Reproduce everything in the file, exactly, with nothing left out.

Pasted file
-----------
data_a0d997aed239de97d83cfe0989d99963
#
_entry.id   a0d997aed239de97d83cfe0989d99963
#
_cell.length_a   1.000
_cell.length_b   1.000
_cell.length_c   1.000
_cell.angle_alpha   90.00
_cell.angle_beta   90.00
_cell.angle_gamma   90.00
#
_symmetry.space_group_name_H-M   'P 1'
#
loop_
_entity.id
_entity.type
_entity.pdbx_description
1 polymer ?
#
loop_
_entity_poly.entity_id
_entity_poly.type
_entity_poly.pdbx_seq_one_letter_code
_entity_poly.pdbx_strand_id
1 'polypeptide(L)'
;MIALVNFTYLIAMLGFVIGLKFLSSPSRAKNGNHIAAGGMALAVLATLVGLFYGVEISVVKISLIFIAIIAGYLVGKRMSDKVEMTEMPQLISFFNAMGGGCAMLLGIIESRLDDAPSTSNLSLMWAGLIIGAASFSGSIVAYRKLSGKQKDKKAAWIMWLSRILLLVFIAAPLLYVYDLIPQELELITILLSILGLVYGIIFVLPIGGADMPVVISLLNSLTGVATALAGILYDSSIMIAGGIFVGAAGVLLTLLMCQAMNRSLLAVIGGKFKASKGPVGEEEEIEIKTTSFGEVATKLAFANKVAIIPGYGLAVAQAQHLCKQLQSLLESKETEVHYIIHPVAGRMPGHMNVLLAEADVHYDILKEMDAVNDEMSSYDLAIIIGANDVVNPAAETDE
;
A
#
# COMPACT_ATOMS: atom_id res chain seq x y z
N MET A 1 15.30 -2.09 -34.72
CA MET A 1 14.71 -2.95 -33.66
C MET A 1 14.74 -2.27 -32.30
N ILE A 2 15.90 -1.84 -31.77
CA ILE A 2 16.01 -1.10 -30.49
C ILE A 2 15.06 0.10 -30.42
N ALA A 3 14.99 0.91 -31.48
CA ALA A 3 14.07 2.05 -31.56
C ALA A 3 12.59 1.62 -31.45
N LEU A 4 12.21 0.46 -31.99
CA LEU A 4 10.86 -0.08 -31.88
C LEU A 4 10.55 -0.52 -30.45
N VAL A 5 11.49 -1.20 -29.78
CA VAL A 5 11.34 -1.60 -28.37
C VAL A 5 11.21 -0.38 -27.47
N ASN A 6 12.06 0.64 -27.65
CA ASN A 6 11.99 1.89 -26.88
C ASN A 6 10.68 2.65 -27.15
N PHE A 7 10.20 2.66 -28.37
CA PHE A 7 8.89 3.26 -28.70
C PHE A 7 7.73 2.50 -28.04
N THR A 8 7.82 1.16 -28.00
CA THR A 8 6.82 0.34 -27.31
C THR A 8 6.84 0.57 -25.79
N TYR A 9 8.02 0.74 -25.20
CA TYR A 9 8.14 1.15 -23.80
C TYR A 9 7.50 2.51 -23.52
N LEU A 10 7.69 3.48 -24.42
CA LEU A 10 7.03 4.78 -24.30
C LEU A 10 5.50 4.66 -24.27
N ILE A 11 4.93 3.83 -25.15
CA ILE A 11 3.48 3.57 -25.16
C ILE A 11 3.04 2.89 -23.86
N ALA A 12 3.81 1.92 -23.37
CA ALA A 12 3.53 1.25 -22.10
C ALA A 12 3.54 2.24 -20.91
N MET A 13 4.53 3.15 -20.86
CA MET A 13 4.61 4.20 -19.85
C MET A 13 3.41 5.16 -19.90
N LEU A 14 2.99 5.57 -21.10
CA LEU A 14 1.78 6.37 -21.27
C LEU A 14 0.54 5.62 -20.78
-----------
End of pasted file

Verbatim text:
data_a0d997aed239de97d83cfe0989d99963
#
_entry.id   a0d997aed239de97d83cfe0989d99963
#
_cell.length_a   1.000
_cell.length_b   1.000
_cell.length_c   1.000
_cell.angle_alpha   90.00
_cell.angle_beta   90.00
_cell.angle_gamma   90.00
#
_symmetry.space_group_name_H-M   'P 1'
#
loop_
_entity.id
_entity.type
_entity.pdbx_description
1 polymer ?
#
loop_
_entity_poly.entity_id
_entity_poly.type
_entity_poly.pdbx_seq_one_letter_code
_entity_poly.pdbx_strand_id
1 'polypeptide(L)'
;MIALVNFTYLIAMLGFVIGLKFLSSPSRAKNGNHIAAGGMALAVLATLVGLFYGVEISVVKISLIFIAIIAGYLVGKRMSDKVEMTEMPQLISFFNAMGGGCAMLLGIIESRLDDAPSTSNLSLMWAGLIIGAASFSGSIVAYRKLSGKQKDKKAAWIMWLSRILLLVFIAAPLLYVYDLIPQELELITILLSILGLVYGIIFVLPIGGADMPVVISLLNSLTGVATALAGILYDSSIMIAGGIFVGAAGVLLTLLMCQAMNRSLLAVIGGKFKASKGPVGEEEEIEIKTTSFGEVATKLAFANKVAIIPGYGLAVAQAQHLCKQLQSLLESKETEVHYIIHPVAGRMPGHMNVLLAEADVHYDILKEMDAVNDEMSSYDLAIIIGANDVVNPAAETDE
;
A
#
# COMPACT_ATOMS: atom_id res chain seq x y z
N MET A 1 15.30 -2.09 -34.72
CA MET A 1 14.71 -2.95 -33.66
C MET A 1 14.74 -2.27 -32.30
N ILE A 2 15.90 -1.84 -31.77
CA ILE A 2 16.01 -1.10 -30.49
C ILE A 2 15.06 0.10 -30.42
N ALA A 3 14.99 0.91 -31.48
CA ALA A 3 14.07 2.05 -31.56
C ALA A 3 12.59 1.62 -31.45
N LEU A 4 12.21 0.46 -31.99
CA LEU A 4 10.86 -0.08 -31.88
C LEU A 4 10.55 -0.52 -30.45
N VAL A 5 11.49 -1.20 -29.78
CA VAL A 5 11.34 -1.60 -28.37
C VAL A 5 11.21 -0.38 -27.47
N ASN A 6 12.06 0.64 -27.65
CA ASN A 6 11.99 1.89 -26.88
C ASN A 6 10.68 2.65 -27.15
N PHE A 7 10.20 2.66 -28.37
CA PHE A 7 8.89 3.26 -28.70
C PHE A 7 7.73 2.50 -28.04
N THR A 8 7.82 1.16 -28.00
CA THR A 8 6.82 0.34 -27.31
C THR A 8 6.84 0.57 -25.79
N TYR A 9 8.02 0.74 -25.20
CA TYR A 9 8.14 1.15 -23.80
C TYR A 9 7.50 2.51 -23.52
N LEU A 10 7.69 3.48 -24.42
CA LEU A 10 7.03 4.78 -24.30
C LEU A 10 5.50 4.66 -24.27
N ILE A 11 4.93 3.83 -25.15
CA ILE A 11 3.48 3.57 -25.16
C ILE A 11 3.04 2.89 -23.86
N ALA A 12 3.81 1.92 -23.37
CA ALA A 12 3.53 1.25 -22.10
C ALA A 12 3.54 2.24 -20.91
N MET A 13 4.53 3.15 -20.86
CA MET A 13 4.61 4.20 -19.85
C MET A 13 3.41 5.16 -19.90
N LEU A 14 2.99 5.57 -21.10
CA LEU A 14 1.78 6.37 -21.27
C LEU A 14 0.54 5.62 -20.78